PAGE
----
After I read this book, I became absolutely obsessed with writing haiku. I couldn’t help myself. Before I knew it, I had a collection of nearly 100 poems! (If I were the Batman’s sidekick Robin, of television fame, I’d say Holy Haiku, Batman! And yes, I’m showing my age. Whatever.)

The focus of my collection was contemporary-urban, rather than traditional, giving it my own twist. I wanted to use this ancient form to create poetry that contemporary children, especially those living in the inner city—an important audience for me—could embrace as their own.

I was happy with the manuscript, and was convinced some lucky publisher was going to snap it up.

Not even.

One publisher after another returned the manuscript with some version of the question, “Why are you writing haiku?”

First, I was dumbfounded. Then, I was irritated. What kind of question was that? (I used lots of colorful language in the moment.) No one was forthcoming in explaining what he or she meant by that, which only annoyed me further. But I had a few wild guesses.

As an author of African American descent, I am routinely put in a certain box. I am expected to write either African folktales, or books featuring African American historical figures, or “problem” books about contemporary African American life. On a more personal level, as Nikki Grimes, I am expected to write character driven, narrative poetry, primarily because that’s what I’ve published in the past. If I dare veer off into themed collections, or such exotic forms as sonnet or haiku, well, off with my head! That’s not supposed to be in my wheel-house, right? Wrong.

Be that as it may, no publisher was biting, and I felt deflated.

I sat down to think about what kinds of manuscripts I’d been most successful at selling, and realized the narrative thread was the key that might make even a collection of haiku by me more palatable to publishers. So, I pulled out my hefty manuscript, chose a small number of haiku to work with, and settled in for a brand new draft.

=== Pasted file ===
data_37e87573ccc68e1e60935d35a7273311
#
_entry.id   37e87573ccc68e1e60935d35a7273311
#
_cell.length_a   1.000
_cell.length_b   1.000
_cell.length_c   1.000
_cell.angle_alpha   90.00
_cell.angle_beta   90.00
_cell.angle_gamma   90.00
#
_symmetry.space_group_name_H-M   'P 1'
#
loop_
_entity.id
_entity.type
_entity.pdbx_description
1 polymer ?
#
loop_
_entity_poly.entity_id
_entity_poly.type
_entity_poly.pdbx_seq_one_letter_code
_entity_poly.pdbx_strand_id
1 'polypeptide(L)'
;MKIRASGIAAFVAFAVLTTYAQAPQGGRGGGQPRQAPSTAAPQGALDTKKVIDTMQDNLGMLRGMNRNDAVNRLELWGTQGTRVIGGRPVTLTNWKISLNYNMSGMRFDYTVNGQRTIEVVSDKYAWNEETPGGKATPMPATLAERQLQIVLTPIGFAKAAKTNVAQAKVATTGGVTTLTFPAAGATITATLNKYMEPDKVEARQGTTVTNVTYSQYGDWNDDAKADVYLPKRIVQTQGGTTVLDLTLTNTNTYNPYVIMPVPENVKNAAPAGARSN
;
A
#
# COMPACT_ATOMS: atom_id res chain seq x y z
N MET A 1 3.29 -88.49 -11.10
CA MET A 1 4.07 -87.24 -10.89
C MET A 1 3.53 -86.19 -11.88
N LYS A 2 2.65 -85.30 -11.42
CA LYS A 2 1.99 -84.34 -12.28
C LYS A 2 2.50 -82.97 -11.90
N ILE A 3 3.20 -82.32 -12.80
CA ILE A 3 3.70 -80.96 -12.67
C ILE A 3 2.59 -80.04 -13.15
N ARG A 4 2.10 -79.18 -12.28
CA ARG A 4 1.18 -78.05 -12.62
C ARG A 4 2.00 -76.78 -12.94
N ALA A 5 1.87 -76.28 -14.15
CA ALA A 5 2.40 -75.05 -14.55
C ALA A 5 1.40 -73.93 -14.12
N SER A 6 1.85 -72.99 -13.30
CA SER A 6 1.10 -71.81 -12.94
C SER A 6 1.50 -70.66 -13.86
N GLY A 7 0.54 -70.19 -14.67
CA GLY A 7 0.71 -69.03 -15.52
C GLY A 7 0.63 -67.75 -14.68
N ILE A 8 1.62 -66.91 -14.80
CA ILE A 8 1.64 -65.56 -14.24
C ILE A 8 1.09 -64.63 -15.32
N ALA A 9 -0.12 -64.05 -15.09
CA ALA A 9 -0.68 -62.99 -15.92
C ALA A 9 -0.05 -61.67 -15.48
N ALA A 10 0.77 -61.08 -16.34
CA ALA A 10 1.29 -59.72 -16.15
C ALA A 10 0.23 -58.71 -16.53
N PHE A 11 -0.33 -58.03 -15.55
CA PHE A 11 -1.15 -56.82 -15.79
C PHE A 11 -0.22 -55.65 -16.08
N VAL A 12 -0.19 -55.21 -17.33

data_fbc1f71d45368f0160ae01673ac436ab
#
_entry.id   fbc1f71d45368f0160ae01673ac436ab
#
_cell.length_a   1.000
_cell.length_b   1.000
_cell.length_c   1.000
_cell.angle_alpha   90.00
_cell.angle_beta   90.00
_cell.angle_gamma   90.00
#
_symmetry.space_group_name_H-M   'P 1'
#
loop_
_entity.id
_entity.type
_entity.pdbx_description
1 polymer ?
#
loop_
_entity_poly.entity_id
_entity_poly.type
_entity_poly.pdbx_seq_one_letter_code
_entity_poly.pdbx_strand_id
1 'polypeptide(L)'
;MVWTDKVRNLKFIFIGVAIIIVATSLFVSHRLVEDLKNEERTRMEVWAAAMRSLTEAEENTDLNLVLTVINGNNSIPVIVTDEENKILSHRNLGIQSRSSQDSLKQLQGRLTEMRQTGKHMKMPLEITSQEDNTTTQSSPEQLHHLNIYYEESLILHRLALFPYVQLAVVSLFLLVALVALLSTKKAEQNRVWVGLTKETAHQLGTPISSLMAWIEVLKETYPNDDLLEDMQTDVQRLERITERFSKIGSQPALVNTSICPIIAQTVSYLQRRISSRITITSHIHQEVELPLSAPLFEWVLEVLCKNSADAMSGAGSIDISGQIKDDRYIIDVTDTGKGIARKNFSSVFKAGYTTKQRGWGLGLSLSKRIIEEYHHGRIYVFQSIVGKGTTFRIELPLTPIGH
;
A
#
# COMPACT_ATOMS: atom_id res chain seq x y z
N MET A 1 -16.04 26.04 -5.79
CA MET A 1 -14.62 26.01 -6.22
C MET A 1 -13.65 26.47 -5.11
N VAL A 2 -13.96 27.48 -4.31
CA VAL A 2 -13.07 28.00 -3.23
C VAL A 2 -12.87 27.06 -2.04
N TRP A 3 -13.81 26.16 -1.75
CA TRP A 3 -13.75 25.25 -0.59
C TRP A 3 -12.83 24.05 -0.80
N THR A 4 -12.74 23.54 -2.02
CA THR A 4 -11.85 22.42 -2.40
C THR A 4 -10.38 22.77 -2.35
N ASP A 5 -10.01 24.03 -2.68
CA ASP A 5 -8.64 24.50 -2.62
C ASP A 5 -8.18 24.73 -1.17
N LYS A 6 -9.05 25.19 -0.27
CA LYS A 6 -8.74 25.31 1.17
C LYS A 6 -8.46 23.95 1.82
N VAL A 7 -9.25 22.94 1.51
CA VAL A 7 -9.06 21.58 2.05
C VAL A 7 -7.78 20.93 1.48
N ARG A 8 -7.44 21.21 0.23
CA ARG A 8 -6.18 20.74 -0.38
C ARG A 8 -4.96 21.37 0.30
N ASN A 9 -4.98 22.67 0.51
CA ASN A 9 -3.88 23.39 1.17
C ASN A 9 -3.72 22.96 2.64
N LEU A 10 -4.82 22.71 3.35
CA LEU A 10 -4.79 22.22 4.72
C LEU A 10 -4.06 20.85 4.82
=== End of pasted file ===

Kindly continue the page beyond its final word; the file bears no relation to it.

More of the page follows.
I opened my file folder of names, and chose one for a character who would lightly narrate my picture book collection of haiku. I decided to shape this book as a collection of paired poems, writing free verse poems from the character’s P.O.V., and pairing each with a haiku on the same theme. I organized the collection seasonally, and added a simple author’s note about haiku. Once the new version of my haiku manuscript was complete, I sent it out again.

I hit pay-dirt almost immediately, but the publisher’s offer was too lowball for me to consider. So I was on to the next house. And the next. And the next. And the next.

Had I made a mistake by rejecting that first offer? I was beginning to wonder.


I was thrilled for this opportunity to grab a photo with six of my wonderful illustrators. Javaka Steptoe, who illustrated A Pocketful of Poems, is to the far right of me in this shot.

About one year later—yes, I said one entire, bone-crushing, ego-deflating, twelve-month period—I received contract offer number two! This time the amount suggested was roughly eight times that of the first publisher! I screamed yes over the phone. I think my agent has finally gotten her hearing back!

It took a few years to bring A Pocketful of Poems to the marketplace, but it went on to make the Bank Street College Best Book of the Year, and the CCBC Choices list. More importantly, it continues to be a staple in classrooms across the country. Call this another lesson in the old saying, “good things come to those who wait.”

If you haven’t read A Pocketful of Poems yet, I hope you will. Besides my poetry, I know you’ll enjoy the extraordinary illustrations by Javaka Steptoe.

I’ll close with one of my favorite pairs of poems from the book.


Pumpkin is an orange word.
I set its roundness out
where others can enjoy it.
I help Mama carve
a crooked smile on its face.
Come Thanksgiving,
we bake others like it for dessert.
But first we have to wait
for them to arrive.

Pumpkins catch a bus
to town. How else could they get
here by Thanksgiving?